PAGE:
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The assassination of Mahatma Gandhi
We don’t need the ghost of Nathuram Godse to pop up at regular intervals to remind us of the singular contribution of Mahatma Gandhi, who earned freedom for India through a unique non-violent movement.
We will be telling a lie to our children if we insist that Gandhiji, the apostle of peace, love and non-violence, and an example of austerity and strict discipline, had no detractors. The prime reason for Godse’s ghost refusing to be exorcised is that textbooks have repeated this lie since Independence.
Godse murdered Gandhi on January 30, 1948, by firing three bullets from his semi-automatic Beretta pistol. The pistol recovered from him had four more live cartridges. He did not fire at any other person present in the prayer meeting.
The murder trial started on June 22, 1948, inside Red Fort in Delhi. The prosecution proved that behind the murder was a diabolic conspiracy. On February 10, 1949, trial judge Atma Charan delivered the verdict — acquitted V D Savarkar; death penalty to Godse and his friend Narayan Apte; and life sentences to Gopal Godse, Vishnu Karkare, Madanlal Pahwa, Shankar Kistayya and Dattatraya Parchure.
The state did not challenge Savarkar’s acquittal. All seven convicts appealed before the Punjab high court, then sitting in Shimla, on February 14, 1949. Godse accepted his death sentence but questioned the trial court’s decision to convict him and five others on conspiracy charges.
On May 2, 1949, a threejudge high court bench of Justices Amar Nath Bhandari, Achhru Ram and Gopal Das Khosla commenced hearing on the appeals. Arguing in person, Godse owned up the crime in a bid to get his accomplices exonerated.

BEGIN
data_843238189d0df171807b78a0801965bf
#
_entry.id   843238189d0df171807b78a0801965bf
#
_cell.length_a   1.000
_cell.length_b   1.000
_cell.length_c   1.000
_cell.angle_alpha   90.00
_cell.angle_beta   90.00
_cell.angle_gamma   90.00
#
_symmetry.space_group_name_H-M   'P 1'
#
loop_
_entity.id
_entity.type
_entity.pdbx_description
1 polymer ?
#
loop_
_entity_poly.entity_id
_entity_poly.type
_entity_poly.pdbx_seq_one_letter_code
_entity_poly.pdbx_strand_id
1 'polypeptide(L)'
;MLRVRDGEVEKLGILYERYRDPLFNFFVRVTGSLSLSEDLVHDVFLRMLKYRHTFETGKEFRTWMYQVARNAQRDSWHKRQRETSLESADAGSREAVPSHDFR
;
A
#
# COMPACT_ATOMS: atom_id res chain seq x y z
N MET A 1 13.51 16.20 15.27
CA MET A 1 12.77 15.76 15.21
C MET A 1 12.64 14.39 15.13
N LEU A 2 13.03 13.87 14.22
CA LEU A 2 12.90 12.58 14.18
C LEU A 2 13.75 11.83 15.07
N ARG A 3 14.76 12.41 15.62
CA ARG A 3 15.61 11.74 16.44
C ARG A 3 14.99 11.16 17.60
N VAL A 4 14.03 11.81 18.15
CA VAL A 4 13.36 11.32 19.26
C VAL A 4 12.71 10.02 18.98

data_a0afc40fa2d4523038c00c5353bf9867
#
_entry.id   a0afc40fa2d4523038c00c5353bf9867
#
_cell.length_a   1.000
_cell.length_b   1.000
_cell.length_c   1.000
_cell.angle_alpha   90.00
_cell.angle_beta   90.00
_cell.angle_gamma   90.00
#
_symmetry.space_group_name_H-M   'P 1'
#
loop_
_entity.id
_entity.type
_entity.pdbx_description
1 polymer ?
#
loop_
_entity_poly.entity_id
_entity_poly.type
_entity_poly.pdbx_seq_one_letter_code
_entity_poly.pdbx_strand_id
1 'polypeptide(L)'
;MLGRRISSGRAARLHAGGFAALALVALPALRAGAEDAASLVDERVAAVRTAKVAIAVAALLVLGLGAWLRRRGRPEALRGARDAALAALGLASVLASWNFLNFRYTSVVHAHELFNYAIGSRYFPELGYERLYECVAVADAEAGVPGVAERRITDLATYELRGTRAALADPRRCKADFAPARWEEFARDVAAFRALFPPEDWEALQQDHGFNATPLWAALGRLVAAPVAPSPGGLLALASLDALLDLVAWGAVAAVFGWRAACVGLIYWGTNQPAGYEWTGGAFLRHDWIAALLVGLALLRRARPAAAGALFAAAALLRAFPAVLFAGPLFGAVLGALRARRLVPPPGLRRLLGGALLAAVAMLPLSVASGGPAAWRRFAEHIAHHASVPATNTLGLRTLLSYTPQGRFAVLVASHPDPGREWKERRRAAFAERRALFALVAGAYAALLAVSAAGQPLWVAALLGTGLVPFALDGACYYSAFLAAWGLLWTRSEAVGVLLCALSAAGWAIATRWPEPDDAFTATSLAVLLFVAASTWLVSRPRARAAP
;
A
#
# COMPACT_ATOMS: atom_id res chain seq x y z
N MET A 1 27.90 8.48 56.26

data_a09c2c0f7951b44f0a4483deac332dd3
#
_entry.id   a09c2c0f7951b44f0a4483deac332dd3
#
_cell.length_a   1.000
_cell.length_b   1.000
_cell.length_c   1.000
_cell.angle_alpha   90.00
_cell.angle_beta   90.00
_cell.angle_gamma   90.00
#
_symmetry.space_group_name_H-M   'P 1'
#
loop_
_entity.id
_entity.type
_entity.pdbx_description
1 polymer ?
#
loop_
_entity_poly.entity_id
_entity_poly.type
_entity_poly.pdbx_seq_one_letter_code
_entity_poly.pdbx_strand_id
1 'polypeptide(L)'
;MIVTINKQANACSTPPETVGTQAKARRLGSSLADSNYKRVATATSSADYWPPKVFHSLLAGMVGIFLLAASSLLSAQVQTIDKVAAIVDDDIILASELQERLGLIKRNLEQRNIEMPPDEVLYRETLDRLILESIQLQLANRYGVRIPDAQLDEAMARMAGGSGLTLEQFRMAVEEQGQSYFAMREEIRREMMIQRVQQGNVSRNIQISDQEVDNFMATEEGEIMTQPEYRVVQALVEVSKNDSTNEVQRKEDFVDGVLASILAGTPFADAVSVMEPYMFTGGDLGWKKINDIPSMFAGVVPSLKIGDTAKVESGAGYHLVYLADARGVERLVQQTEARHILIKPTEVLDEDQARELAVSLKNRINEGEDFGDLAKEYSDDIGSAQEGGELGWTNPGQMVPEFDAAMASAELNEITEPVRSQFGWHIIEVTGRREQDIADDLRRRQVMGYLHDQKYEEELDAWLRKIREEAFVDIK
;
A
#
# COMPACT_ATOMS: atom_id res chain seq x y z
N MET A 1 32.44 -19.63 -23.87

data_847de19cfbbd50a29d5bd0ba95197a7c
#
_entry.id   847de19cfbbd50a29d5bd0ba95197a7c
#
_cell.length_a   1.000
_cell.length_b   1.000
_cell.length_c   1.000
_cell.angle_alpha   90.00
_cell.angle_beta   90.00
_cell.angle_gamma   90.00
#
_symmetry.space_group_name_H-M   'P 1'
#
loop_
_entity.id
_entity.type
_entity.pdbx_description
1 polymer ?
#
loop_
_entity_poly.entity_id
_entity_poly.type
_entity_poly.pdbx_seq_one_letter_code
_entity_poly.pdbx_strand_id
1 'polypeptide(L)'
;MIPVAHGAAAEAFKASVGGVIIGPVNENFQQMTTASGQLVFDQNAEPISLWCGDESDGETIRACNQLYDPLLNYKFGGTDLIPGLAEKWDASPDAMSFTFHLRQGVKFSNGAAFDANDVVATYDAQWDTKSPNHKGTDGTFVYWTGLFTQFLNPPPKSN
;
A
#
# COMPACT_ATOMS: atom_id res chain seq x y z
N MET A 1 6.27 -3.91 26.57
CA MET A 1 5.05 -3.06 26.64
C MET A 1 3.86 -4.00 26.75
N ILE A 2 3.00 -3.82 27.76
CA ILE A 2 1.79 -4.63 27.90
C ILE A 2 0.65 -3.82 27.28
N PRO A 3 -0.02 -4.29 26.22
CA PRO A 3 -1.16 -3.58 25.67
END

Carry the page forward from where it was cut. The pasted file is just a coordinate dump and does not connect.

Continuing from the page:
Justice Khosla’s book ‘Murder of the Mahatma’,
written after he retired as chief justice of the high court, reveals the reason behind the group’s seething animosity against Gandhi — “group became united by a common hatred of what they believed was the weak-kneed policy of capitulation to Muslim arrogance, as propounded and advocated by Mahatma Gandhi”.
The hatred was fuelled by the killings of Calcutta in 1946 and Gandhiji’s intervention during the Naokhali communal riots. It boiled over when Gandhiji fasted to force the Nehru government to reverse Sardar Patel’s decision to withhold payment of Rs 55 crore to Pakistan. Patel had stalled the payment after Pakistan invaded Kashmir as he feared that funds would be used by Pakistan to buy arms for use against India. This made the conspirators hasten execution of their chilling plan and murder the man revered by millions.
Godse spoke for hours before the Punjab high court and criticised Gandhiji and alleged that his policies led to vivisection of India. He perceived that Gandhiji had belittled historical figures like Shiva ji, Rana Pratap and Guru Gobind Singh. But he was aware of the consequences of his dastardly action.
“Briefly speaking, I thought to myself and foresaw I shall be totally ruined, and the only thing I could expect from the people would be nothing but hatred and that I shall have lost all my honour, even more valuable than my life, if I were to kill Gandhiji. But at the same time, I felt that Indian politics in the absence of Gandhiji would surely be proved practical, able to retaliate, and would be powerful with armed forces,” Godse said in court.
Justice Khosla recounted the court atmosphere: “The audience was visibly and audibly moved. There was a deep silence when he ceased speaking. Many women were in tears and men were coughing and searching for their handkerchiefs... It seemed to me that I was taking part in some kind of melodrama or in a scene out of a Hollywood feature film. I have, however, no doubt that had the audience of that day been constituted into a jury and entrusted with the task of deciding Godse’s appeal, they would have brought in a verdict ‘not guilty’ by an overwhelming majority.”